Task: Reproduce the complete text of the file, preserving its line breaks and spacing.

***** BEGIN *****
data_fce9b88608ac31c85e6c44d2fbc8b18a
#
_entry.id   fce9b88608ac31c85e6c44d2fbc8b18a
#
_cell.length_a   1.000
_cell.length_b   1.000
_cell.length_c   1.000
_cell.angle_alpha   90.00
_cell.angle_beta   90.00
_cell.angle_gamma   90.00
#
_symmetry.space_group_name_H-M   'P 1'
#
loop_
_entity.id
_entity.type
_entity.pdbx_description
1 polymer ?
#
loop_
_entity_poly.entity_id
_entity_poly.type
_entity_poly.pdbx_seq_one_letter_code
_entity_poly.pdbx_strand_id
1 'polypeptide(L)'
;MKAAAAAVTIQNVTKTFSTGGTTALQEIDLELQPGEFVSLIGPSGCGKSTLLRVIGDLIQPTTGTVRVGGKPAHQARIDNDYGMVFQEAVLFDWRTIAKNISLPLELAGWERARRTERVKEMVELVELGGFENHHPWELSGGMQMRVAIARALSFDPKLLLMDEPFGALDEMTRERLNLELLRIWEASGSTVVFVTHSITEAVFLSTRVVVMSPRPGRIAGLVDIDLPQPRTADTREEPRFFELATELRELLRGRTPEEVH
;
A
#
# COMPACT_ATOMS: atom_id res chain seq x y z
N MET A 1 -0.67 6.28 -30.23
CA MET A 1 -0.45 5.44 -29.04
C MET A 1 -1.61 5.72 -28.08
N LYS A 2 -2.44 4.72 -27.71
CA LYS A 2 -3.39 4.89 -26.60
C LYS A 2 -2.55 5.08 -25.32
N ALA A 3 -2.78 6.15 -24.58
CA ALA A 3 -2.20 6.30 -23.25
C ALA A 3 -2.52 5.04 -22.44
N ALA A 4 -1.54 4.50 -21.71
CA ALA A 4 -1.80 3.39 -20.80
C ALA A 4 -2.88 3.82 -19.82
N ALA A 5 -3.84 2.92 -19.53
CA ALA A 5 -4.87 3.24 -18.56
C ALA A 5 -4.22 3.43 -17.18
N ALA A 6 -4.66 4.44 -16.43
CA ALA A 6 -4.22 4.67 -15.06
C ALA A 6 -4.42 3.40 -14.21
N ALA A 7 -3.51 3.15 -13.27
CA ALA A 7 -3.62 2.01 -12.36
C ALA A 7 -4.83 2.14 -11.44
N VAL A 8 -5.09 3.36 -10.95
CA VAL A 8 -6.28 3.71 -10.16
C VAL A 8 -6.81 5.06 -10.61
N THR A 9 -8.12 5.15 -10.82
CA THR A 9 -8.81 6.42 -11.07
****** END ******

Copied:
data_fce9b88608ac31c85e6c44d2fbc8b18a
#
_entry.id   fce9b88608ac31c85e6c44d2fbc8b18a
#
_cell.length_a   1.000
_cell.length_b   1.000
_cell.length_c   1.000
_cell.angle_alpha   90.00
_cell.angle_beta   90.00
_cell.angle_gamma   90.00
#
_symmetry.space_group_name_H-M   'P 1'
#
loop_
_entity.id
_entity.type
_entity.pdbx_description
1 polymer ?
#
loop_
_entity_poly.entity_id
_entity_poly.type
_entity_poly.pdbx_seq_one_letter_code
_entity_poly.pdbx_strand_id
1 'polypeptide(L)'
;MKAAAAAVTIQNVTKTFSTGGTTALQEIDLELQPGEFVSLIGPSGCGKSTLLRVIGDLIQPTTGTVRVGGKPAHQARIDNDYGMVFQEAVLFDWRTIAKNISLPLELAGWERARRTERVKEMVELVELGGFENHHPWELSGGMQMRVAIARALSFDPKLLLMDEPFGALDEMTRERLNLELLRIWEASGSTVVFVTHSITEAVFLSTRVVVMSPRPGRIAGLVDIDLPQPRTADTREEPRFFELATELRELLRGRTPEEVH
;
A
#
# COMPACT_ATOMS: atom_id res chain seq x y z
N MET A 1 -0.67 6.28 -30.23
CA MET A 1 -0.45 5.44 -29.04
C MET A 1 -1.61 5.72 -28.08
N LYS A 2 -2.44 4.72 -27.71
CA LYS A 2 -3.39 4.89 -26.60
C LYS A 2 -2.55 5.08 -25.32
N ALA A 3 -2.78 6.15 -24.58
CA ALA A 3 -2.20 6.30 -23.25
C ALA A 3 -2.52 5.04 -22.44
N ALA A 4 -1.54 4.50 -21.71
CA ALA A 4 -1.80 3.39 -20.80
C ALA A 4 -2.88 3.82 -19.82
N ALA A 5 -3.84 2.92 -19.53
CA ALA A 5 -4.87 3.24 -18.56
C ALA A 5 -4.22 3.43 -17.18
N ALA A 6 -4.66 4.44 -16.43
CA ALA A 6 -4.22 4.67 -15.06
C ALA A 6 -4.42 3.40 -14.21
N ALA A 7 -3.51 3.15 -13.27
CA ALA A 7 -3.62 2.01 -12.36
C ALA A 7 -4.83 2.14 -11.44
N VAL A 8 -5.09 3.36 -10.95
CA VAL A 8 -6.28 3.71 -10.16
C VAL A 8 -6.81 5.06 -10.61
N THR A 9 -8.12 5.15 -10.82
CA THR A 9 -8.81 6.42 -11.07